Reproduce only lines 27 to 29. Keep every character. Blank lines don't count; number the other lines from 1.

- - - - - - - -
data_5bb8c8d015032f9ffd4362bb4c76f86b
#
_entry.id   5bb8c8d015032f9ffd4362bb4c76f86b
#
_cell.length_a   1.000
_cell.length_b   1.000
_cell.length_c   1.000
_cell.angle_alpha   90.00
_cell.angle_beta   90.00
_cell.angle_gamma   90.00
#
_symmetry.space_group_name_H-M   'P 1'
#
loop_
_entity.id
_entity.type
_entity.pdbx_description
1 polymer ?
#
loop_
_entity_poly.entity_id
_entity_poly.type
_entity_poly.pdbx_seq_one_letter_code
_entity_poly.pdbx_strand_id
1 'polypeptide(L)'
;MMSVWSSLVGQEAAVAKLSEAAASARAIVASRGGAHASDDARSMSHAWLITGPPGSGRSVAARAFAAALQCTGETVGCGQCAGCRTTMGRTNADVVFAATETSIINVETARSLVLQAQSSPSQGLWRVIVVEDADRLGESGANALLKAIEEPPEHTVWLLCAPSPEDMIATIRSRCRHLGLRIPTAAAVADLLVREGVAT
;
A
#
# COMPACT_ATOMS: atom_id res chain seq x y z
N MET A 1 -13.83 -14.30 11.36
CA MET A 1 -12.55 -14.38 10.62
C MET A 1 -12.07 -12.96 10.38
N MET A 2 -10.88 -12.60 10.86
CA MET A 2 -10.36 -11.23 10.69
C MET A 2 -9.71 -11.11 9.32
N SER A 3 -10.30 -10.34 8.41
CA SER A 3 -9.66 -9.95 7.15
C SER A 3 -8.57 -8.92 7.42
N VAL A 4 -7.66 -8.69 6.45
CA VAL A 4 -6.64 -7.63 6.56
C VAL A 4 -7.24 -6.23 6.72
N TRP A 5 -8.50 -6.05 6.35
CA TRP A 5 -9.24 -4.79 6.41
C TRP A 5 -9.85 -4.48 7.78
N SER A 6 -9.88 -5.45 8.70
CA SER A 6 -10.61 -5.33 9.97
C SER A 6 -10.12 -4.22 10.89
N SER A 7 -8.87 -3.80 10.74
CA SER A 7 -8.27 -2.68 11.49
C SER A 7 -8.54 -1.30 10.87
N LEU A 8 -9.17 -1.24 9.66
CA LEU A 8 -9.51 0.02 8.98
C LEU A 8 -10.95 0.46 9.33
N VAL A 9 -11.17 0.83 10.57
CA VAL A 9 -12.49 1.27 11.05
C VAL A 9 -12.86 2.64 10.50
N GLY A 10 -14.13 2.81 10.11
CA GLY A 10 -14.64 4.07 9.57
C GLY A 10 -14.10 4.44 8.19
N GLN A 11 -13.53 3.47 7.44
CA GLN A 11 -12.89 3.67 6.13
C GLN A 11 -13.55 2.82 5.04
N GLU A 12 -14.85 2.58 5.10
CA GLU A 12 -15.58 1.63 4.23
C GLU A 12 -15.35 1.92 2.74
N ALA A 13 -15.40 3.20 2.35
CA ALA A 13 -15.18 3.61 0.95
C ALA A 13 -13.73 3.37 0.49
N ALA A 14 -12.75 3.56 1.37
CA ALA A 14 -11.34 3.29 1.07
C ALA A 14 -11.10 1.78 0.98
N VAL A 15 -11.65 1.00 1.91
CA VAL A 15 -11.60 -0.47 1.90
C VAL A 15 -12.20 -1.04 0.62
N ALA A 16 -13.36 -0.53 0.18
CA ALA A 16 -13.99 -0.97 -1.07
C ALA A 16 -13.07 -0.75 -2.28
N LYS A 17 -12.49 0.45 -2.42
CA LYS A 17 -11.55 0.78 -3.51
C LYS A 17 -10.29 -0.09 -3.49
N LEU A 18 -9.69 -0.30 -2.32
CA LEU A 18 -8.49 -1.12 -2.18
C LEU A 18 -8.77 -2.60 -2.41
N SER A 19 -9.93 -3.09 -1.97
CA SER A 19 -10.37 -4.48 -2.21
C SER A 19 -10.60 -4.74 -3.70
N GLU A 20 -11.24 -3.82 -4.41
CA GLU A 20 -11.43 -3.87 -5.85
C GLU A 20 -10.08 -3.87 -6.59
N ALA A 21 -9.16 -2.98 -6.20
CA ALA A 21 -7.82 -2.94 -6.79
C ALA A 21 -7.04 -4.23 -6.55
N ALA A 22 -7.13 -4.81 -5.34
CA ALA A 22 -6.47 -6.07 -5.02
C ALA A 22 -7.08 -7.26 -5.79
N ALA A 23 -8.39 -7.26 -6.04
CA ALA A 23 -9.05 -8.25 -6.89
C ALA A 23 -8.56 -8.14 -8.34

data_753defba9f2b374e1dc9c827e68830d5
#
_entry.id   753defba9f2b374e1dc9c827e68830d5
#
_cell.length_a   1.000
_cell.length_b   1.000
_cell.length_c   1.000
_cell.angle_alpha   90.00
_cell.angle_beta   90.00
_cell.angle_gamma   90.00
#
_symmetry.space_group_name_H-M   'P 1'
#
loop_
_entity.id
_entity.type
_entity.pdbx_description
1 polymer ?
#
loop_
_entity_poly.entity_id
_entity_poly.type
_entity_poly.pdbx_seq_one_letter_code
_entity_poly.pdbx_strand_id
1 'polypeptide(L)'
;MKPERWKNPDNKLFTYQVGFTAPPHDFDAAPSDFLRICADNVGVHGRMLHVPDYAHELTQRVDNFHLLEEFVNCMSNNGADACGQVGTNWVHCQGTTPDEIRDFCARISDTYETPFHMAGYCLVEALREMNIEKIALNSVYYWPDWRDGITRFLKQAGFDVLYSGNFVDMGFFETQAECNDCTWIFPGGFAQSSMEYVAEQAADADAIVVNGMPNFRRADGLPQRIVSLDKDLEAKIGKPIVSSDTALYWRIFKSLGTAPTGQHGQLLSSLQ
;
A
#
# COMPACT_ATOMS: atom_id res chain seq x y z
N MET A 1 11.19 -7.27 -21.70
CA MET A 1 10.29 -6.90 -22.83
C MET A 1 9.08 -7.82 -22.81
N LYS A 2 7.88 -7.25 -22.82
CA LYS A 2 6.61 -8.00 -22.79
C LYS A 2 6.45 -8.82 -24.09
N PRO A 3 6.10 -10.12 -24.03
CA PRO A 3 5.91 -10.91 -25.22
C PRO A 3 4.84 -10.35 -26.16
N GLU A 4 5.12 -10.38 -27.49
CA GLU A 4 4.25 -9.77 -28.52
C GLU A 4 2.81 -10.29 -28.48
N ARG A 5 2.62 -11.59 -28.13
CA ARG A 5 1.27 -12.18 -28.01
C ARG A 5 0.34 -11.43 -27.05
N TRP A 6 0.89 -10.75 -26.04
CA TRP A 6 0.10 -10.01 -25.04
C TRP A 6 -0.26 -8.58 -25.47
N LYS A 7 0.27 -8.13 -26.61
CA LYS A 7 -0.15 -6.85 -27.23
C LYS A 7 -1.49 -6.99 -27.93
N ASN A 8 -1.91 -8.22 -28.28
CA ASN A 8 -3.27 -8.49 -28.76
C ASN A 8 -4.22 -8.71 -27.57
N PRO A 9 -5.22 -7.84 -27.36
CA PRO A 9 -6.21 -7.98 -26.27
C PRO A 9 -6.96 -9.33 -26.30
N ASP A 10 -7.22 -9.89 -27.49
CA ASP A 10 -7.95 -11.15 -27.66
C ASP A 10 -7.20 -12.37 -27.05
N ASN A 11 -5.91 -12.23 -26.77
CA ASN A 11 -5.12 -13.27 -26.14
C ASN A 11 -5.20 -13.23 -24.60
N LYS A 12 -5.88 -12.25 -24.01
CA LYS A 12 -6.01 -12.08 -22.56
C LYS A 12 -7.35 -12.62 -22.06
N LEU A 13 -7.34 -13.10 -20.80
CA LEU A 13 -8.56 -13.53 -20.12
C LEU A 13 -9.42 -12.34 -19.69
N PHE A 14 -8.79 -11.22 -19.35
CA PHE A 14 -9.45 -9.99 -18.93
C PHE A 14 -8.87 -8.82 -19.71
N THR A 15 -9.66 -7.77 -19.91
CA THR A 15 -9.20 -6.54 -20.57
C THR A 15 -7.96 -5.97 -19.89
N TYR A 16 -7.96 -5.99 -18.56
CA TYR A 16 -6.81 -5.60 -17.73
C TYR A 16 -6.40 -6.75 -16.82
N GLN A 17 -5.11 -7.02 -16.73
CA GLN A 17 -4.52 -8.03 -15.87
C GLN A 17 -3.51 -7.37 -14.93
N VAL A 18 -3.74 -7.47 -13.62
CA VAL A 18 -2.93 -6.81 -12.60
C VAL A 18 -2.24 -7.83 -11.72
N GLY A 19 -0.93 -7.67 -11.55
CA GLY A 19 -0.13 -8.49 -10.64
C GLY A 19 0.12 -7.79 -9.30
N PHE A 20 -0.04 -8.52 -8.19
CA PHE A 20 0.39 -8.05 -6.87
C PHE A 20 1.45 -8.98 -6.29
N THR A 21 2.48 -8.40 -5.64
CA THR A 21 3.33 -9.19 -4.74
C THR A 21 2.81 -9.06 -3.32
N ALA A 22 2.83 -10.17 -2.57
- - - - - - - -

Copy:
;
A
#